'It's important we get there quickly before the undersea environment changes as sunlight enters the water and new species begin to colonise.

'We've put together a team with a wide range of scientific skills so that we can collect as much information as possible in a short time. It's very exciting.'

The scientists are travelling by ship to collect samples from the newly exposed seabed, which covers an area of around 2,250 square miles (5,800 square kilometres).

Scientists released the first-ever footage of 'A-68', a trillion-ton iceberg the size of Delaware that has broken off from Antarctica. Stunning aerial clips capture the huge crack (pictured) in Antarctica's Larsen C ice shelf that led to the third largest iceberg ever recorded breaking off from the continent last July

Scientists released the first-ever footage of 'A-68', a trillion-ton iceberg the size of Delaware that has broken off from Antarctica. Stunning aerial clips capture the huge crack (pictured) in Antarctica's Larsen C ice shelf that led to the third largest iceberg ever recorded breaking off from the continent last July

When A-68 separated from Larsen C, it revealed an ocean hidden under the ice shelf for 120,000 years, and a team of scientists are now studying the region to uncover some of the hidden ecosystem's mysteries

When A-68 separated from Larsen C, it revealed an ocean hidden under the ice shelf for 120,000 years, and a team of scientists are now studying the region to uncover some of the hidden ecosystem's mysteries

Led by the Cambridge-based British Antarctic Survey (BAS), the group will study tiny animals, microbes and plankton on the seafloor to see how they cope with severe changes to their environment. They have now captured the world's first footage of the A-68 iceberg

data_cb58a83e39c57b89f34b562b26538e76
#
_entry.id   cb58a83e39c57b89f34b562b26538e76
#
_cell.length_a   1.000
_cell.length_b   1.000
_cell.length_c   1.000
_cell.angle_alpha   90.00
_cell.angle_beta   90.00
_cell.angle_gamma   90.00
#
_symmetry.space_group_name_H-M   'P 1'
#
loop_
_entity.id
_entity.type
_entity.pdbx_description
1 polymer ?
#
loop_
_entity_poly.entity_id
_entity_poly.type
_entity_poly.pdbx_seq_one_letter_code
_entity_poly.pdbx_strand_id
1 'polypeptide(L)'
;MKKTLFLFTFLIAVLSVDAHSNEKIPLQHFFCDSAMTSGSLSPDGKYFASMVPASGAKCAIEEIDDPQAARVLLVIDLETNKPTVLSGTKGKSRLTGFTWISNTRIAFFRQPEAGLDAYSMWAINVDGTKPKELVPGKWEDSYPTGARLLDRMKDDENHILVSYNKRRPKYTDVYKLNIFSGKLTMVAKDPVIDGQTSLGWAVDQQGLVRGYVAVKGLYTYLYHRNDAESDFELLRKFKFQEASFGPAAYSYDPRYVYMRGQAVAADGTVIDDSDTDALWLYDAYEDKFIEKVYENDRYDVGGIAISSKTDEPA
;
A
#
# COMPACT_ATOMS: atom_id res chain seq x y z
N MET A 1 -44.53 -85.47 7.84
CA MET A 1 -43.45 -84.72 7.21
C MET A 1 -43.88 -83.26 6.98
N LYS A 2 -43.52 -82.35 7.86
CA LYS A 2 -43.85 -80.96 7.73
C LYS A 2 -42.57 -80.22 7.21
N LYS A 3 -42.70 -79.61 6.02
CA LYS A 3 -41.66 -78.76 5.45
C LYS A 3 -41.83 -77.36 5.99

Led by the Cambridge-based British Antarctic Survey (BAS), the group will study tiny animals, microbes and plankton on the seafloor to see how they cope with severe changes to their environment. They have now captured the world's first footage of the A-68 iceberg

WHAT IS THE A-68 ICEBERG AND WHAT CAUSED IT TO BREAK AWAY FROM ANTARCTICA?

In July 2017, a huge crack in Antarctica's Larsen C ice shelf caused a trillion ton iceberg - the third biggest ever recorded - to break off from the icy southern continent.

The huge chunk of ice, dubbed iceberg A-68, measures 5,800 square kilometres (2,240 square miles), making it around the size of Delaware, or four times the area covered by Greater London.

Since A-68 broke away, it has remained unclear what will happen to the giant mass, with fears it could break up into pieces too small to track on satellite, and drift into shipping lanes.

Stunning new satellite images have revealed the movement of the massive iceberg that calved from the Larsen C ice shelf in July. The detailed images captured by instruments aboard NASA’s Landsat 8 show the widening gap between the main shelf and the ice berg, with a thin layer of loose, floating ice in between

In July 2017, a huge crack in Antarctica's Larsen C ice shelf caused a trillion ton iceberg - the third biggest ever recorded - to break off from the icy southern continent. These detailed images were captured by instruments aboard Nasa's Landsat 8 satellite

Experts have found that cracks are still growing on Larsen C, and if they continue to grow, it's possible that the ice shelf could collapse.

If all of Larsen C collapses, the ice it holds back might add another 4 inches (10 cm) to global sea levels over